With the early football team research done, it’s time to get an early feel for draft flow to be ready for the live draft season in Vegas for the Fantasy Football World Championship in September. Here’s a look at a World Championship draft in early July before the LeSean McCoy drama:
My first observation about the 2018 draft season for this upcoming World Championship is the strength of the top RB options. In this draft, there were nine running backs drafted in the first round and 14 over the first 23 picks. As great as each RB selection feels, at the end of the season one or two of these RBs will separate themselves from the field while offering impact and overall championship value.
The key to finding the “special back” in a World Championship draft is a three-down ability with an edge on both TDs and catches.
*** Todd Gurley proved in 2017 he was worthy of being a lead back in the NFL with the skill set to push the bar even higher with further growth improved play by Jared Goff and more development of the Rams’ offense. His edge over Le’Veon Bell is his TB ability while losing some value in catches to Bell, David Johnson, and Alvin Kamara. I love Gurley’s game and upside, but I also know it is extremely tough for an elite player to deliver back-to-back top seasons in production.
*** Le’Veon Bell is a special player with the best opportunity in the league at RB when healthy. He’ll be on the field for almost all the offensive plays by the Steelers. His only knock is his upside in TDs, which falls more on the Steelers offense. If he pushed his way to 16 or more TDs, Bell would almost be a slam dunk to be the first overall pick with a high floor set by his pass catching ability. I can remember back in the early days of Priest Holmes when Fantasy owners shied away from him due to his ten TDs in 2001 despite 2,169 combined yards with 62 catches. Holmes scored 24 TDs in 2002 and 27 in 2003.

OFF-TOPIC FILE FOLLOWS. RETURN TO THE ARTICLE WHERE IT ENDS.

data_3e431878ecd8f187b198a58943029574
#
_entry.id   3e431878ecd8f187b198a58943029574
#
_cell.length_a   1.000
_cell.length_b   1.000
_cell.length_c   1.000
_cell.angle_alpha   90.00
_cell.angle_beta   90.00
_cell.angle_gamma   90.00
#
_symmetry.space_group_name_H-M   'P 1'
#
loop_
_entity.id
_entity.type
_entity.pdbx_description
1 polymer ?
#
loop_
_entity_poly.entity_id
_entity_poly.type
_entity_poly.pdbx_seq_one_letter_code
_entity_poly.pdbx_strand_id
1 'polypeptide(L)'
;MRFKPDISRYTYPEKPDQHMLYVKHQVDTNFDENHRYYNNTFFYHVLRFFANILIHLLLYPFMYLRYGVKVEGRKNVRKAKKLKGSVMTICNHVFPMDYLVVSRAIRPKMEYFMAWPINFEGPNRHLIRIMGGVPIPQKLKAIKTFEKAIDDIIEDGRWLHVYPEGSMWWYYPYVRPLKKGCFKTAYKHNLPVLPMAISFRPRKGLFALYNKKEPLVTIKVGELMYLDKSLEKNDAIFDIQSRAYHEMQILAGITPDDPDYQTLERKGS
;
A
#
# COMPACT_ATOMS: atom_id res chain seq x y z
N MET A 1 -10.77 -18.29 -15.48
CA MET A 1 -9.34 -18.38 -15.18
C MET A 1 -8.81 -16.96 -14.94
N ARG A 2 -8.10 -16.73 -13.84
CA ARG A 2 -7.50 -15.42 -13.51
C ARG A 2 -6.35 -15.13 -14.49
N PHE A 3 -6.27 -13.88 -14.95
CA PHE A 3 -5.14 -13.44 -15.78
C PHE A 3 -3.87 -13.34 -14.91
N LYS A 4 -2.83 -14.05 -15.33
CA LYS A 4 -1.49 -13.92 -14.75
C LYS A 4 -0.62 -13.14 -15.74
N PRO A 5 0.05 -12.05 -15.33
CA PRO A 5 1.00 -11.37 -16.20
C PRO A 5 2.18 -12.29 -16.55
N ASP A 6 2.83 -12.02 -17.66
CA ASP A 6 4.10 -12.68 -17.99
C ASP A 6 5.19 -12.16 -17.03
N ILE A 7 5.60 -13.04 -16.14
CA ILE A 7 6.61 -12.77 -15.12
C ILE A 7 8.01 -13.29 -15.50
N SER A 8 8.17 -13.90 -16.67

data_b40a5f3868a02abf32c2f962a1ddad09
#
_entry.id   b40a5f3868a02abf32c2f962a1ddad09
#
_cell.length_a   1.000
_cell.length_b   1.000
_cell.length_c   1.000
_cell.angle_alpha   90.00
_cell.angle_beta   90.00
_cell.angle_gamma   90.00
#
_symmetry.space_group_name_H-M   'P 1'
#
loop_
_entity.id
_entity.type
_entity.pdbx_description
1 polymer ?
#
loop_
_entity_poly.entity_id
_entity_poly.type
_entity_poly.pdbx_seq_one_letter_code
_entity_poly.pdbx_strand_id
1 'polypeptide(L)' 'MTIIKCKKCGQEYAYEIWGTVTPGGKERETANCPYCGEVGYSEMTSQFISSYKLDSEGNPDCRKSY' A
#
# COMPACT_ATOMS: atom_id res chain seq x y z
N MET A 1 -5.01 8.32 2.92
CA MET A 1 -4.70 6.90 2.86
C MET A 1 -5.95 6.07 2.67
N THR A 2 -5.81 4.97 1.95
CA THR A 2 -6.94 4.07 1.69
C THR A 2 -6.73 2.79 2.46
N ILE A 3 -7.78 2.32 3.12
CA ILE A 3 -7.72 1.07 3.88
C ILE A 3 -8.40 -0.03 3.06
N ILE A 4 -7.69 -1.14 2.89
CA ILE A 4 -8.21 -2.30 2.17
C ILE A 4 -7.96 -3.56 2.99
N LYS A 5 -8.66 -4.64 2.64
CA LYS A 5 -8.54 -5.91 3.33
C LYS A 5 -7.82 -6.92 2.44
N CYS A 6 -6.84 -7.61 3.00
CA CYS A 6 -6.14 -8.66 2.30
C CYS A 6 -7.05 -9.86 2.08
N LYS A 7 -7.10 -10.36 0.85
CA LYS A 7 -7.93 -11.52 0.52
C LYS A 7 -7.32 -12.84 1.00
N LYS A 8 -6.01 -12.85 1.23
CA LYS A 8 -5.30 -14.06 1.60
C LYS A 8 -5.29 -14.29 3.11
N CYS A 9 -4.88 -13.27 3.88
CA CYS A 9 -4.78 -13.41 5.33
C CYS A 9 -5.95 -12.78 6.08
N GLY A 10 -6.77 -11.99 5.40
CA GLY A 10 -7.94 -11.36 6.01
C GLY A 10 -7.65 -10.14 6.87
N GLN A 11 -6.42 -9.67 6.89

*** David Johnson is another high volume back with the ability to produce impact TDs and catches. His injury last year was a wrist issue, so he has a full green light in 2018. Johnson is the focal point of the Cardinals offense with a chance to match Bell stride from stride in touches. His question comes from the changing talent on offense in Arizona. The lack of options in the passing could lead to a step back in TDs compared to 2016 season (20 TDs). His high value in catches and touches does set a high floor each week.
*** Ezekiel Elliott plays behind one of the best offensive lines in the NFL, but Dallas looks to be in transition at WR and TE in 2018. Elliott will be a top player in the Cowboys offense with growth expected in catches. His scoring chances should regress until Dak Prescott proves he can beat a defense deep with his right arm. His value in TDs tend to be about one per game, but Prescott will steal plenty of rushing TDs at the goal line. I don’t expect Ezekiel to have a top RB opportunity in catches, which leave him a step behind Gurley, Bell, and Johnson for sure.
*** Alvin Kamara will get a high percentage of touches over the first four games in 2018 with Mark Ingram suspended. Last year Kamara was the most explosive player in the league thanks to his ability to make huge plays in both the run (6.1 yards per rush) and passing game (10.2 yards per catch). With a bump in touches, his production per play should regress. Alvin doesn’t project to be a player with 20+ touches per game over his last 12 games of the year unless Ingram has an injury. He checks two explosive boxes, which come in TDs and catches. If given the same opportunity as the top RBs in the game, there is no doubt that Kamara would be worth the first pick overall. He passed the eye test in a big way last year, and he could be a great value pick in the first round if too many Fantasy owners overlook him.
*** Saquon Barkley is the new kid on the block who has the talent to add value in yards, TDs, and catches. The Giants don’t have a great offensive line, but they do have talent in the passing game. Barley should receive a huge part of New York’s touches at RB, but a Fantasy owner needs to speculate on his floor and upside. Last year the Giants struggled to score rushing TDs (5), which leaves that bucket in question in 2018 even with a huge step up in RB scoring. Based on talent, he’s priced right. His impact value should improve as the season moves on.
*** Kareem Hunt will be the top RB that slides this draft season. He had some issues off the field over the winter, and the Chiefs may give some of his touches to Spencer Ware in 2018. Hunt proved to offer big-play ability last year while being active in the passing game (53/455/3). I’d prefer to buy at a discount than bet on the come by pricing him off the RBs list above him here. At the back end of the first round, Kareem should be a nice foundation piece to the puzzle despite being a step below the best looking RBs in 2018.